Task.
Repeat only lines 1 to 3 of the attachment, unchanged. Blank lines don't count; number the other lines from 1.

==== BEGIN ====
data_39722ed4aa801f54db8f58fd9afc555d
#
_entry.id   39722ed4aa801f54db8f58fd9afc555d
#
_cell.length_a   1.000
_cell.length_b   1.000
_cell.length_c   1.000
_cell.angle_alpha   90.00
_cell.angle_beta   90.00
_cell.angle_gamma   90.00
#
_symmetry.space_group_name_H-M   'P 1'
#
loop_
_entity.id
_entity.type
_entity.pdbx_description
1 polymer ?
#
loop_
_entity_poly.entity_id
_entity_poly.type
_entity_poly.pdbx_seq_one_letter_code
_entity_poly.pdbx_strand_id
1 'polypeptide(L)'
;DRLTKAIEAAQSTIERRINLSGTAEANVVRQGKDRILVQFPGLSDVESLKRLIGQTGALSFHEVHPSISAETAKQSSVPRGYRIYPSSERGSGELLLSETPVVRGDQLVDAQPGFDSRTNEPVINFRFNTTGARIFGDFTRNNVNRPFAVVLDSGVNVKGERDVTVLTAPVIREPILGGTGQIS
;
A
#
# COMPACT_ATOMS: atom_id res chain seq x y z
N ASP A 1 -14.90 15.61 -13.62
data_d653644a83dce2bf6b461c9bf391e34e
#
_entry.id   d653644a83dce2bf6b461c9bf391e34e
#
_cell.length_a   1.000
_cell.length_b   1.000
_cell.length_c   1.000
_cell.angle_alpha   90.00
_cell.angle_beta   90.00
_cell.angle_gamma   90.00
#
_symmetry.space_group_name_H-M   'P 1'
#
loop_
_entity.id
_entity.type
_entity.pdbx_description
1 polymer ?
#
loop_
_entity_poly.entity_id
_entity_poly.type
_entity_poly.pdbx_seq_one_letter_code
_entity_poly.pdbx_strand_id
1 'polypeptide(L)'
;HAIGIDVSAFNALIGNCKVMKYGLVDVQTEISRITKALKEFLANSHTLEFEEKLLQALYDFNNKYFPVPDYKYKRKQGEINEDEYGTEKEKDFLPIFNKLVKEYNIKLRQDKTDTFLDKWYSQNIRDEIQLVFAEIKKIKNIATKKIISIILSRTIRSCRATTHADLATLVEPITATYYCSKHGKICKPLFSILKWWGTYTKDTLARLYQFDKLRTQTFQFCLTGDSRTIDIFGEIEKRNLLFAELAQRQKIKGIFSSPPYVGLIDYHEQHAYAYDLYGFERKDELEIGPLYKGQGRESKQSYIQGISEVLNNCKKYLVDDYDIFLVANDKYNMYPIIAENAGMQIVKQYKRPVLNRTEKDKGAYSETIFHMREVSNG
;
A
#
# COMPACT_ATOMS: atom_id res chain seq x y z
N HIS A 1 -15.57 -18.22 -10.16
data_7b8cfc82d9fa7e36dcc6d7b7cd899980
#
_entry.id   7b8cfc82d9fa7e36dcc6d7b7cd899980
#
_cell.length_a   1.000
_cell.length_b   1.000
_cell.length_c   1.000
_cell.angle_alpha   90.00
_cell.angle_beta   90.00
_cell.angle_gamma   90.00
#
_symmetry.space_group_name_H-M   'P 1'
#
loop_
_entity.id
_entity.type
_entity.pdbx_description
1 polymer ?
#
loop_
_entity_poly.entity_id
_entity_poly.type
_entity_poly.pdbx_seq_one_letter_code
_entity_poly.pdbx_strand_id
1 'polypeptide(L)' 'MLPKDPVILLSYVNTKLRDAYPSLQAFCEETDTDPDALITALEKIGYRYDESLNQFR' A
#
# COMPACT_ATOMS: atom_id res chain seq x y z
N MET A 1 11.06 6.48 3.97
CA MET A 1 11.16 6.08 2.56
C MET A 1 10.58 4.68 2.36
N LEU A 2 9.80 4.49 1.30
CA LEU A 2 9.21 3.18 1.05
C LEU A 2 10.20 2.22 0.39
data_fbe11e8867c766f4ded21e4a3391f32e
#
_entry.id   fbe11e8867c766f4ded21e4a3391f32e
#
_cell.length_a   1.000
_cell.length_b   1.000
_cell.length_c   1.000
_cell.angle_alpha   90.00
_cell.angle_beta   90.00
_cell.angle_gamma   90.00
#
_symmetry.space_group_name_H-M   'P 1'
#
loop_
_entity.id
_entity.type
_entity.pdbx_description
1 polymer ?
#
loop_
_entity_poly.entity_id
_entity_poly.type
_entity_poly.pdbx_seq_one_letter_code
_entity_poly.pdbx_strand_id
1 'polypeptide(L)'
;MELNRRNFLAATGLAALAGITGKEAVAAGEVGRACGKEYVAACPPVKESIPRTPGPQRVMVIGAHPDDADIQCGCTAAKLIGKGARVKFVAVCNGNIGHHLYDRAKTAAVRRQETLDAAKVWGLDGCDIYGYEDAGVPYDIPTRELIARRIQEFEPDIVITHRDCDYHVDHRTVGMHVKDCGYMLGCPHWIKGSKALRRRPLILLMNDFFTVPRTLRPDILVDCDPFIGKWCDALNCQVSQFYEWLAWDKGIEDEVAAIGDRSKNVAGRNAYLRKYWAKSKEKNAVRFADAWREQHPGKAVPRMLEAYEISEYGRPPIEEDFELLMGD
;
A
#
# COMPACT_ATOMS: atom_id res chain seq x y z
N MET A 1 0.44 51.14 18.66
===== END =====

data_39722ed4aa801f54db8f58fd9afc555d
#
_entry.id   39722ed4aa801f54db8f58fd9afc555d